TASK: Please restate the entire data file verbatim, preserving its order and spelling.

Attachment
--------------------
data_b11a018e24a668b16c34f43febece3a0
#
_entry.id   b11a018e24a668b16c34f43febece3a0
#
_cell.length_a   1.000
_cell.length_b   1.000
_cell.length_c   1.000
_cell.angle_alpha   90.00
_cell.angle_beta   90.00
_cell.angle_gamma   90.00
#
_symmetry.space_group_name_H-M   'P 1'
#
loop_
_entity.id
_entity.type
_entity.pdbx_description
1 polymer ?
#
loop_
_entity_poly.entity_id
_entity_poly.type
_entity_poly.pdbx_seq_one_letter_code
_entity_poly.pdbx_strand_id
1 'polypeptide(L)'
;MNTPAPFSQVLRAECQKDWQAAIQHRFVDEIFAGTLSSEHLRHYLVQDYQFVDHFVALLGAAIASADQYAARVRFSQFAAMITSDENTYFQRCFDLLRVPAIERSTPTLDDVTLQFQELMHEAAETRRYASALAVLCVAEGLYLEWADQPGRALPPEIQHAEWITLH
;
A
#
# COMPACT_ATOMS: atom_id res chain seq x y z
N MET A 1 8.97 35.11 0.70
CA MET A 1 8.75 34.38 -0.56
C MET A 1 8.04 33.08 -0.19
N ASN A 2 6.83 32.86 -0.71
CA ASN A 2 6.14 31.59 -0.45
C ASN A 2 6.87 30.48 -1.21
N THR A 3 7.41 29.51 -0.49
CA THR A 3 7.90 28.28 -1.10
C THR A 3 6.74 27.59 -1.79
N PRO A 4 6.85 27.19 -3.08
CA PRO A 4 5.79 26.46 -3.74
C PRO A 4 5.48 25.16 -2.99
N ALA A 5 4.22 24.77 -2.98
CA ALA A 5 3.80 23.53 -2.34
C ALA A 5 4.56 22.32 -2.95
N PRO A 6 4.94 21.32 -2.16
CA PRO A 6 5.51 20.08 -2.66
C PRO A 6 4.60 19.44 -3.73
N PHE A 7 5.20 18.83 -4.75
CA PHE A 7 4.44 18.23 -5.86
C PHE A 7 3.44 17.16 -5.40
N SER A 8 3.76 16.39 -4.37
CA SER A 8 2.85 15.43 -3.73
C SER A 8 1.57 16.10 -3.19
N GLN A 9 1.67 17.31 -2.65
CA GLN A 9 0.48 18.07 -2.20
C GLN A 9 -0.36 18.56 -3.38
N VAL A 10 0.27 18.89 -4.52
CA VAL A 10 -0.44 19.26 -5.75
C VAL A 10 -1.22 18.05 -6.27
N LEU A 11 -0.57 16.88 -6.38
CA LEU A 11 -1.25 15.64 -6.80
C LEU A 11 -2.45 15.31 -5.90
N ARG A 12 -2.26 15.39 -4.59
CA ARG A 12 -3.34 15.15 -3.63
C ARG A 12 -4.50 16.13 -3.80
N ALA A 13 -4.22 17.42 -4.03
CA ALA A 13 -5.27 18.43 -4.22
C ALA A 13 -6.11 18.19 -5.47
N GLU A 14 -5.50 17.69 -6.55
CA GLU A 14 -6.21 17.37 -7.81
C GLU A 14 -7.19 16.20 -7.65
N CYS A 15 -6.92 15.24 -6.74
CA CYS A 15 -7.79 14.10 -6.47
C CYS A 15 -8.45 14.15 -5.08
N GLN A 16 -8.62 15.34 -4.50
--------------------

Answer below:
data_b11a018e24a668b16c34f43febece3a0
#
_entry.id   b11a018e24a668b16c34f43febece3a0
#
_cell.length_a   1.000
_cell.length_b   1.000
_cell.length_c   1.000
_cell.angle_alpha   90.00
_cell.angle_beta   90.00
_cell.angle_gamma   90.00
#
_symmetry.space_group_name_H-M   'P 1'
#
loop_
_entity.id
_entity.type
_entity.pdbx_description
1 polymer ?
#
loop_
_entity_poly.entity_id
_entity_poly.type
_entity_poly.pdbx_seq_one_letter_code
_entity_poly.pdbx_strand_id
1 'polypeptide(L)'
;MNTPAPFSQVLRAECQKDWQAAIQHRFVDEIFAGTLSSEHLRHYLVQDYQFVDHFVALLGAAIASADQYAARVRFSQFAAMITSDENTYFQRCFDLLRVPAIERSTPTLDDVTLQFQELMHEAAETRRYASALAVLCVAEGLYLEWADQPGRALPPEIQHAEWITLH
;
A
#
# COMPACT_ATOMS: atom_id res chain seq x y z
N MET A 1 8.97 35.11 0.70
CA MET A 1 8.75 34.38 -0.56
C MET A 1 8.04 33.08 -0.19
N ASN A 2 6.83 32.86 -0.71
CA ASN A 2 6.14 31.59 -0.45
C ASN A 2 6.87 30.48 -1.21
N THR A 3 7.41 29.51 -0.49
CA THR A 3 7.90 28.28 -1.10
C THR A 3 6.74 27.59 -1.79
N PRO A 4 6.85 27.19 -3.08
CA PRO A 4 5.79 26.46 -3.74
C PRO A 4 5.48 25.16 -2.99
N ALA A 5 4.22 24.77 -2.98
CA ALA A 5 3.80 23.53 -2.34
C ALA A 5 4.56 22.32 -2.95
N PRO A 6 4.94 21.32 -2.16
CA PRO A 6 5.51 20.08 -2.66
C PRO A 6 4.60 19.44 -3.73
N PHE A 7 5.20 18.83 -4.75
CA PHE A 7 4.44 18.23 -5.86
C PHE A 7 3.44 17.16 -5.40
N SER A 8 3.76 16.39 -4.37
CA SER A 8 2.85 15.43 -3.73
C SER A 8 1.57 16.10 -3.19
N GLN A 9 1.67 17.31 -2.65
CA GLN A 9 0.48 18.07 -2.20
C GLN A 9 -0.36 18.56 -3.38
N VAL A 10 0.27 18.89 -4.52
CA VAL A 10 -0.44 19.26 -5.75
C VAL A 10 -1.22 18.05 -6.27
N LEU A 11 -0.57 16.88 -6.38
CA LEU A 11 -1.25 15.64 -6.80
C LEU A 11 -2.45 15.31 -5.90
N ARG A 12 -2.26 15.39 -4.59
CA ARG A 12 -3.34 15.15 -3.63
C ARG A 12 -4.50 16.13 -3.80
N ALA A 13 -4.22 17.42 -4.03
CA ALA A 13 -5.27 18.43 -4.22
C ALA A 13 -6.11 18.19 -5.47
N GLU A 14 -5.50 17.69 -6.55
CA GLU A 14 -6.21 17.37 -7.81
C GLU A 14 -7.19 16.20 -7.65
N CYS A 15 -6.92 15.24 -6.74
CA CYS A 15 -7.79 14.10 -6.47
C CYS A 15 -8.45 14.15 -5.08
N GLN A 16 -8.62 15.34 -4.50